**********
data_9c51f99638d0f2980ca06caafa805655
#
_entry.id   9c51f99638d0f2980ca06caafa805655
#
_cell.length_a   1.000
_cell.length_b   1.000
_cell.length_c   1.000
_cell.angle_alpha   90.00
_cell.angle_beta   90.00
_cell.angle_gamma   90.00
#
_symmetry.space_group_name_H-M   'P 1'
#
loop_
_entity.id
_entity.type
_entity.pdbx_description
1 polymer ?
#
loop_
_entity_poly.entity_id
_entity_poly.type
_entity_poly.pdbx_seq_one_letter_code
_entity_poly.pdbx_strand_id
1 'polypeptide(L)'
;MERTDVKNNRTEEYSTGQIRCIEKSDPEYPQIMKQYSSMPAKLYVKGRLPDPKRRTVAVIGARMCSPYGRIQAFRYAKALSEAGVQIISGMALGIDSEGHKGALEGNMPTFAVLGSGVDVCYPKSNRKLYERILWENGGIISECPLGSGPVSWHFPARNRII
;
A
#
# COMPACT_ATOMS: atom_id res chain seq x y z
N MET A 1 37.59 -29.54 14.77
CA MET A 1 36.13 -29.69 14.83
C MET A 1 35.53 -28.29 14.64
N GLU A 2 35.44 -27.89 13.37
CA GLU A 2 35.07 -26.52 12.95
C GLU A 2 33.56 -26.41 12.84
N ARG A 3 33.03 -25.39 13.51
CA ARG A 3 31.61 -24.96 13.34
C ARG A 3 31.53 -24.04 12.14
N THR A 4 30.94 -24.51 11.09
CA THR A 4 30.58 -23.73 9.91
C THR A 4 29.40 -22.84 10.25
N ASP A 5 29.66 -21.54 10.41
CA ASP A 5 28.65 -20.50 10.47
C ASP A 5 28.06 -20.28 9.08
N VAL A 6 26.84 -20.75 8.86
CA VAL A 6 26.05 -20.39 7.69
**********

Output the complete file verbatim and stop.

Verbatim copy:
data_9c51f99638d0f2980ca06caafa805655
#
_entry.id   9c51f99638d0f2980ca06caafa805655
#
_cell.length_a   1.000
_cell.length_b   1.000
_cell.length_c   1.000
_cell.angle_alpha   90.00
_cell.angle_beta   90.00
_cell.angle_gamma   90.00
#
_symmetry.space_group_name_H-M   'P 1'
#
loop_
_entity.id
_entity.type
_entity.pdbx_description
1 polymer ?
#
loop_
_entity_poly.entity_id
_entity_poly.type
_entity_poly.pdbx_seq_one_letter_code
_entity_poly.pdbx_strand_id
1 'polypeptide(L)'
;MERTDVKNNRTEEYSTGQIRCIEKSDPEYPQIMKQYSSMPAKLYVKGRLPDPKRRTVAVIGARMCSPYGRIQAFRYAKALSEAGVQIISGMALGIDSEGHKGALEGNMPTFAVLGSGVDVCYPKSNRKLYERILWENGGIISECPLGSGPVSWHFPARNRII
;
A
#
# COMPACT_ATOMS: atom_id res chain seq x y z
N MET A 1 37.59 -29.54 14.77
CA MET A 1 36.13 -29.69 14.83
C MET A 1 35.53 -28.29 14.64
N GLU A 2 35.44 -27.89 13.37
CA GLU A 2 35.07 -26.52 12.95
C GLU A 2 33.56 -26.41 12.84
N ARG A 3 33.03 -25.39 13.51
CA ARG A 3 31.61 -24.96 13.34
C ARG A 3 31.53 -24.04 12.14
N THR A 4 30.94 -24.51 11.09
CA THR A 4 30.58 -23.73 9.91
C THR A 4 29.40 -22.84 10.25
N ASP A 5 29.66 -21.54 10.41
CA ASP A 5 28.65 -20.50 10.47
C ASP A 5 28.06 -20.28 9.08
N VAL A 6 26.84 -20.75 8.86
CA VAL A 6 26.05 -20.39 7.69